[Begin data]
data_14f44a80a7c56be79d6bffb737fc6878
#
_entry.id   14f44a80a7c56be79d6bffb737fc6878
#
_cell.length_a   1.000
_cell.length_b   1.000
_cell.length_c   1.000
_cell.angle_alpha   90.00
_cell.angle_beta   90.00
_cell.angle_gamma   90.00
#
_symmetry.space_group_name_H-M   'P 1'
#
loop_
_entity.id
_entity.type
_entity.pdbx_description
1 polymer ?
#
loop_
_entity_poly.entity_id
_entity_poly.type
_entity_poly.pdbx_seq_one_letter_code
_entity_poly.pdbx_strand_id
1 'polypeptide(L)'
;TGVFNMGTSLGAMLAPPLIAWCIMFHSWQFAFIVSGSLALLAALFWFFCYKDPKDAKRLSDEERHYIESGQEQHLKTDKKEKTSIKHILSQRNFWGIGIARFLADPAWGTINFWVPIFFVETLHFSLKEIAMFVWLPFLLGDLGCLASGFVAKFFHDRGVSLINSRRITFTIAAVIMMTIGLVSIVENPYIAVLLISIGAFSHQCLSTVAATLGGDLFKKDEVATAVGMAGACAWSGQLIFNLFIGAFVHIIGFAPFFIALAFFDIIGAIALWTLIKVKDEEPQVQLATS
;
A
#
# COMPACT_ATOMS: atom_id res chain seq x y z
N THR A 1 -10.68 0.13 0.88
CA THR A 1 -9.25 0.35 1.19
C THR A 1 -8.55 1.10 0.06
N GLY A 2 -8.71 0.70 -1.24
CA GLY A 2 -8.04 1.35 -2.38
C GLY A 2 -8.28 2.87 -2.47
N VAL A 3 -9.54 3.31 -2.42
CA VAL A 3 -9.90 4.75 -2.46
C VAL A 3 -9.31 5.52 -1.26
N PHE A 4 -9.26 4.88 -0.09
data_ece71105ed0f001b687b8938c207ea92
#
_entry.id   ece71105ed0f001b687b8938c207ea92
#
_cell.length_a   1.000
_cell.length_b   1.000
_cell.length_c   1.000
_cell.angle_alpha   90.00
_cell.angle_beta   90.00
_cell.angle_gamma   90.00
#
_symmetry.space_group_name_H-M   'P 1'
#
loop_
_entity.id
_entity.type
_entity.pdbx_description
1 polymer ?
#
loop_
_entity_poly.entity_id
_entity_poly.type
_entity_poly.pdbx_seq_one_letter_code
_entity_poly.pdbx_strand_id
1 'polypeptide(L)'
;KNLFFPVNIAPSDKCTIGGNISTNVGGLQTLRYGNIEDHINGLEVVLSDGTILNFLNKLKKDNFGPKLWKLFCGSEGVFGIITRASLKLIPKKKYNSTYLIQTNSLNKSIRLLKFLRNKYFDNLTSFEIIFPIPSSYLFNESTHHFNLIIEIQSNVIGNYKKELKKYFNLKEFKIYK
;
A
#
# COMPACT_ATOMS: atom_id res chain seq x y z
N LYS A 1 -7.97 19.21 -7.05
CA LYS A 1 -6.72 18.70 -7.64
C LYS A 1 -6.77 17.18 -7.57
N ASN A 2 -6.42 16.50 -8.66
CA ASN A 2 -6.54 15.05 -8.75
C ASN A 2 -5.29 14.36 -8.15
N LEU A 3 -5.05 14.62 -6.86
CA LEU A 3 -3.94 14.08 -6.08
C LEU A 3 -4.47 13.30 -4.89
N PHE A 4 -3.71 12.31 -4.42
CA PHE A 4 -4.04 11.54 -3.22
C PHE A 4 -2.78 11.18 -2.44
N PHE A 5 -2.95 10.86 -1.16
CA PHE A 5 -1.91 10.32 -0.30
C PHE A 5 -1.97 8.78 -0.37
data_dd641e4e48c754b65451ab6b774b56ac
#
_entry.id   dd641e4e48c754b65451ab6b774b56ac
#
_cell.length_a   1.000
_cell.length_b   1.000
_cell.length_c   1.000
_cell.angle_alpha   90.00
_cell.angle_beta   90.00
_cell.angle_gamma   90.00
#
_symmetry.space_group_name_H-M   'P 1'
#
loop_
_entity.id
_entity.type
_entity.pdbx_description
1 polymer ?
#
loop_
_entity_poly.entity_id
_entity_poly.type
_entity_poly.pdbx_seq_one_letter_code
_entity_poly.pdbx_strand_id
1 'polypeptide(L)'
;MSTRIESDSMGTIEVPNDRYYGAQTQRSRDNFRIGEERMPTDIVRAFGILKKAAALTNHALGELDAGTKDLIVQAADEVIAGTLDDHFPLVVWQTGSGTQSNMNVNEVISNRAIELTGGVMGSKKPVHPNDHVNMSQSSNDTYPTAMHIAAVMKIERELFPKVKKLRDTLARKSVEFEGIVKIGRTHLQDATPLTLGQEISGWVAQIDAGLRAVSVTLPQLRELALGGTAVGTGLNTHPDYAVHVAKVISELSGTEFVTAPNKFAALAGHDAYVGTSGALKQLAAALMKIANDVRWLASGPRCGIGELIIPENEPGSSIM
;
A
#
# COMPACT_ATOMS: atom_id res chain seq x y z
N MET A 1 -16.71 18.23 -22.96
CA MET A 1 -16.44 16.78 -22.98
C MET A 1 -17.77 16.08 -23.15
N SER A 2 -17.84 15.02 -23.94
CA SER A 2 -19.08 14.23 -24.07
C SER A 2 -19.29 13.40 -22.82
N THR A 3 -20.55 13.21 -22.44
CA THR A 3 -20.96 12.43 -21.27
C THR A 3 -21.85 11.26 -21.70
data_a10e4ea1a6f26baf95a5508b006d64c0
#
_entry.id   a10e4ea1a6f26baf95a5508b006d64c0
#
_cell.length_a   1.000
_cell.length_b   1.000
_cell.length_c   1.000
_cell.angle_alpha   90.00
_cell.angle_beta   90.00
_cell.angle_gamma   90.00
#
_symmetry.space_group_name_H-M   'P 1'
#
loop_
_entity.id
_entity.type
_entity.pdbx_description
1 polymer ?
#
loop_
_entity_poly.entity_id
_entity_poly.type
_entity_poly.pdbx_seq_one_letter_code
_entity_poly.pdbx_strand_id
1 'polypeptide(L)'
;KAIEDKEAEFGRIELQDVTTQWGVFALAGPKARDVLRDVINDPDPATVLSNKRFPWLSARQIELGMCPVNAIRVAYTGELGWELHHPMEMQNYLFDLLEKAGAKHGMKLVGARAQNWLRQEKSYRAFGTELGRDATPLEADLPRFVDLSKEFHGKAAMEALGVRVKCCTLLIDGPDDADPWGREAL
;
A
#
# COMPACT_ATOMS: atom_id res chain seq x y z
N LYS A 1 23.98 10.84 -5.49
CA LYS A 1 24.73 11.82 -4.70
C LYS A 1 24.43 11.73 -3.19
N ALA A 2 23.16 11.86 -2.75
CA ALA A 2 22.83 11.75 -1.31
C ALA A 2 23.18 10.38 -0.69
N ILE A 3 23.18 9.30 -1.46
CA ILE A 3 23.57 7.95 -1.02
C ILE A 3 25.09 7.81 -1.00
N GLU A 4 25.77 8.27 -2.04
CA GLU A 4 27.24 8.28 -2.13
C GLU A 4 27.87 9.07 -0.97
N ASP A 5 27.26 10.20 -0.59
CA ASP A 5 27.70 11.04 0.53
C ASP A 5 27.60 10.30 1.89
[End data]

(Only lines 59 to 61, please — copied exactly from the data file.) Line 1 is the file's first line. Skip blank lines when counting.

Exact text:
#
loop_
_entity_poly.entity_id